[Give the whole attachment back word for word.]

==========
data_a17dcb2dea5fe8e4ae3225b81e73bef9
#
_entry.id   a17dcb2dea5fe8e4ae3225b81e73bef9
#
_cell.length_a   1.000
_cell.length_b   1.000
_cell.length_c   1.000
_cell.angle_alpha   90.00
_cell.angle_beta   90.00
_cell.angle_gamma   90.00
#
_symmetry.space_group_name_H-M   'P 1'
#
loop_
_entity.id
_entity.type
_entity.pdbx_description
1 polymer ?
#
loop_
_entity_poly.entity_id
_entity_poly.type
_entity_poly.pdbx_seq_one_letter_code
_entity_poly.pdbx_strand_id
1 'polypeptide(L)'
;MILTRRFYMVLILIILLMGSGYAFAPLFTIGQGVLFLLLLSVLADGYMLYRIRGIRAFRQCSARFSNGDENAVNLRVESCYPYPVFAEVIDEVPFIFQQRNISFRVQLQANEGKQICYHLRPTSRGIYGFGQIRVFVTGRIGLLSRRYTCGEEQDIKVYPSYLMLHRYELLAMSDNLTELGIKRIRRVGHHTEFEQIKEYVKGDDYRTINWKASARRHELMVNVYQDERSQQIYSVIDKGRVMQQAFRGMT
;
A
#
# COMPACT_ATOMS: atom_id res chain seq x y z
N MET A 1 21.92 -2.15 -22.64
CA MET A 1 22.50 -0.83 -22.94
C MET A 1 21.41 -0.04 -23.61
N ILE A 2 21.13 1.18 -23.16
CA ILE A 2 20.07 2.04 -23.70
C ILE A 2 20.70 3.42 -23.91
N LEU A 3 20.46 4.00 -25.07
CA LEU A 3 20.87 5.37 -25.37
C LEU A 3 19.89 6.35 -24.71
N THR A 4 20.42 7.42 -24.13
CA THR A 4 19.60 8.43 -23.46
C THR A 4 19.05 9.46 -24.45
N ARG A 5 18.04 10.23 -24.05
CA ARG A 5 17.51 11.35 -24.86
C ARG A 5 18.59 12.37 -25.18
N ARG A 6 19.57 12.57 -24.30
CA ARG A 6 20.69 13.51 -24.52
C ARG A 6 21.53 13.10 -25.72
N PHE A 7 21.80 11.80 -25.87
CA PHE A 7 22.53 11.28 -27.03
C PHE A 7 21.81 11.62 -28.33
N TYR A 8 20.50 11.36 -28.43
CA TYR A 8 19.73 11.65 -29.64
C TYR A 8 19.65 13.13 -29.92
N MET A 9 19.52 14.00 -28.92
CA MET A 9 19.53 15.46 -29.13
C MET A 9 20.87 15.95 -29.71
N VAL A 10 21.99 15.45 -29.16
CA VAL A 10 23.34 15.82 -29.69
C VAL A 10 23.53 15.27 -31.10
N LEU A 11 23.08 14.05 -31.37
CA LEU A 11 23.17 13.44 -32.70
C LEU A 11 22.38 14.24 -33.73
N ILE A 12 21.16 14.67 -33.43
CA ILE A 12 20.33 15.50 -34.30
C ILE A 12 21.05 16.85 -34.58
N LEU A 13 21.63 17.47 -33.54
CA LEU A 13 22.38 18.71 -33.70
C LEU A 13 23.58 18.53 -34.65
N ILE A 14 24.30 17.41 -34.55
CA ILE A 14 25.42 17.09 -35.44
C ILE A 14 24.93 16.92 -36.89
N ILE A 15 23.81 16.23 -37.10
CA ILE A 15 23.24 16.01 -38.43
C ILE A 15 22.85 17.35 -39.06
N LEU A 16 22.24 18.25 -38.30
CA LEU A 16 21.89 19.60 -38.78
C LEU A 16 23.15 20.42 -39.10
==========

data_a17dcb2dea5fe8e4ae3225b81e73bef9
#
_entry.id   a17dcb2dea5fe8e4ae3225b81e73bef9
#
_cell.length_a   1.000
_cell.length_b   1.000
_cell.length_c   1.000
_cell.angle_alpha   90.00
_cell.angle_beta   90.00
_cell.angle_gamma   90.00
#
_symmetry.space_group_name_H-M   'P 1'
#
loop_
_entity.id
_entity.type
_entity.pdbx_description
1 polymer ?
#
loop_
_entity_poly.entity_id
_entity_poly.type
_entity_poly.pdbx_seq_one_letter_code
_entity_poly.pdbx_strand_id
1 'polypeptide(L)'
;MILTRRFYMVLILIILLMGSGYAFAPLFTIGQGVLFLLLLSVLADGYMLYRIRGIRAFRQCSARFSNGDENAVNLRVESCYPYPVFAEVIDEVPFIFQQRNISFRVQLQANEGKQICYHLRPTSRGIYGFGQIRVFVTGRIGLLSRRYTCGEEQDIKVYPSYLMLHRYELLAMSDNLTELGIKRIRRVGHHTEFEQIKEYVKGDDYRTINWKASARRHELMVNVYQDERSQQIYSVIDKGRVMQQAFRGMT
;
A
#
# COMPACT_ATOMS: atom_id res chain seq x y z
N MET A 1 21.92 -2.15 -22.64
CA MET A 1 22.50 -0.83 -22.94
C MET A 1 21.41 -0.04 -23.61
N ILE A 2 21.13 1.18 -23.16
CA ILE A 2 20.07 2.04 -23.70
C ILE A 2 20.70 3.42 -23.91
N LEU A 3 20.46 4.00 -25.07
CA LEU A 3 20.87 5.37 -25.37
C LEU A 3 19.89 6.35 -24.71
N THR A 4 20.42 7.42 -24.13
CA THR A 4 19.60 8.43 -23.46
C THR A 4 19.05 9.46 -24.45
N ARG A 5 18.04 10.23 -24.05
CA ARG A 5 17.51 11.35 -24.86
C ARG A 5 18.59 12.37 -25.18
N ARG A 6 19.57 12.57 -24.30
CA ARG A 6 20.69 13.51 -24.52
C ARG A 6 21.53 13.10 -25.72
N PHE A 7 21.80 11.80 -25.87
CA PHE A 7 22.53 11.28 -27.03
C PHE A 7 21.81 11.62 -28.33
N TYR A 8 20.50 11.36 -28.43
CA TYR A 8 19.73 11.65 -29.64
C TYR A 8 19.65 13.13 -29.92
N MET A 9 19.52 14.00 -28.92
CA MET A 9 19.53 15.46 -29.13
C MET A 9 20.87 15.95 -29.71
N VAL A 10 21.99 15.45 -29.16
CA VAL A 10 23.34 15.82 -29.69
C VAL A 10 23.53 15.27 -31.10
N LEU A 11 23.08 14.05 -31.37
CA LEU A 11 23.17 13.44 -32.70
C LEU A 11 22.38 14.24 -33.73
N ILE A 12 21.16 14.67 -33.43
CA ILE A 12 20.33 15.50 -34.30
C ILE A 12 21.05 16.85 -34.58
N LEU A 13 21.63 17.47 -33.54
CA LEU A 13 22.38 18.71 -33.70
C LEU A 13 23.58 18.53 -34.65
N ILE A 14 24.30 17.41 -34.55
CA ILE A 14 25.42 17.09 -35.44
C ILE A 14 24.93 16.92 -36.89
N ILE A 15 23.81 16.23 -37.10
CA ILE A 15 23.24 16.01 -38.43
C ILE A 15 22.85 17.35 -39.06
N LEU A 16 22.24 18.25 -38.30
CA LEU A 16 21.89 19.60 -38.78
C LEU A 16 23.15 20.42 -39.10